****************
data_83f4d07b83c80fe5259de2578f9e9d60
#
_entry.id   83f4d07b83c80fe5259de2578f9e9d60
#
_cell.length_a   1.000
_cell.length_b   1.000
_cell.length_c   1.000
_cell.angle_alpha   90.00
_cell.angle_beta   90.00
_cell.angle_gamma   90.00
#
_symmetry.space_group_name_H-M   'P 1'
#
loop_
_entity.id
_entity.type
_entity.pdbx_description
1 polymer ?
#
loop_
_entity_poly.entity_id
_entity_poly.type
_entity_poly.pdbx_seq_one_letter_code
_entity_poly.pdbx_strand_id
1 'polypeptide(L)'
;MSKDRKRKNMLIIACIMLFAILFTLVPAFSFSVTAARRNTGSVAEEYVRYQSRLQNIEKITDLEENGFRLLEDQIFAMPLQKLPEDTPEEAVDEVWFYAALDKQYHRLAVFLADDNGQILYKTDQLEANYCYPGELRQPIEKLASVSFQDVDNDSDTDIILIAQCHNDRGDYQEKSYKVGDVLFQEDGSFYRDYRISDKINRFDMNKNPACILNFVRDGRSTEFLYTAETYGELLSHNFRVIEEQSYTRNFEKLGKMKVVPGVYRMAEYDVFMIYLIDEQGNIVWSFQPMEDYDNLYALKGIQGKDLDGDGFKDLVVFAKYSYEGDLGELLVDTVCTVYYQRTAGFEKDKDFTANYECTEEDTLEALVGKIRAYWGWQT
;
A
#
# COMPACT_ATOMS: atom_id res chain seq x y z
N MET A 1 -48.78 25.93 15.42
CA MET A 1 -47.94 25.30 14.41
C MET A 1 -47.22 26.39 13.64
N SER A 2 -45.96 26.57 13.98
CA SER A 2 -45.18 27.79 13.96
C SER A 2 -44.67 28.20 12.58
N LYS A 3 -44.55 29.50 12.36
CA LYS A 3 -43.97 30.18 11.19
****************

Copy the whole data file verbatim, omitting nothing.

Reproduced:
data_83f4d07b83c80fe5259de2578f9e9d60
#
_entry.id   83f4d07b83c80fe5259de2578f9e9d60
#
_cell.length_a   1.000
_cell.length_b   1.000
_cell.length_c   1.000
_cell.angle_alpha   90.00
_cell.angle_beta   90.00
_cell.angle_gamma   90.00
#
_symmetry.space_group_name_H-M   'P 1'
#
loop_
_entity.id
_entity.type
_entity.pdbx_description
1 polymer ?
#
loop_
_entity_poly.entity_id
_entity_poly.type
_entity_poly.pdbx_seq_one_letter_code
_entity_poly.pdbx_strand_id
1 'polypeptide(L)'
;MSKDRKRKNMLIIACIMLFAILFTLVPAFSFSVTAARRNTGSVAEEYVRYQSRLQNIEKITDLEENGFRLLEDQIFAMPLQKLPEDTPEEAVDEVWFYAALDKQYHRLAVFLADDNGQILYKTDQLEANYCYPGELRQPIEKLASVSFQDVDNDSDTDIILIAQCHNDRGDYQEKSYKVGDVLFQEDGSFYRDYRISDKINRFDMNKNPACILNFVRDGRSTEFLYTAETYGELLSHNFRVIEEQSYTRNFEKLGKMKVVPGVYRMAEYDVFMIYLIDEQGNIVWSFQPMEDYDNLYALKGIQGKDLDGDGFKDLVVFAKYSYEGDLGELLVDTVCTVYYQRTAGFEKDKDFTANYECTEEDTLEALVGKIRAYWGWQT
;
A
#
# COMPACT_ATOMS: atom_id res chain seq x y z
N MET A 1 -48.78 25.93 15.42
CA MET A 1 -47.94 25.30 14.41
C MET A 1 -47.22 26.39 13.64
N SER A 2 -45.96 26.57 13.98
CA SER A 2 -45.18 27.79 13.96
C SER A 2 -44.67 28.20 12.58
N LYS A 3 -44.55 29.50 12.36
CA LYS A 3 -43.97 30.18 11.19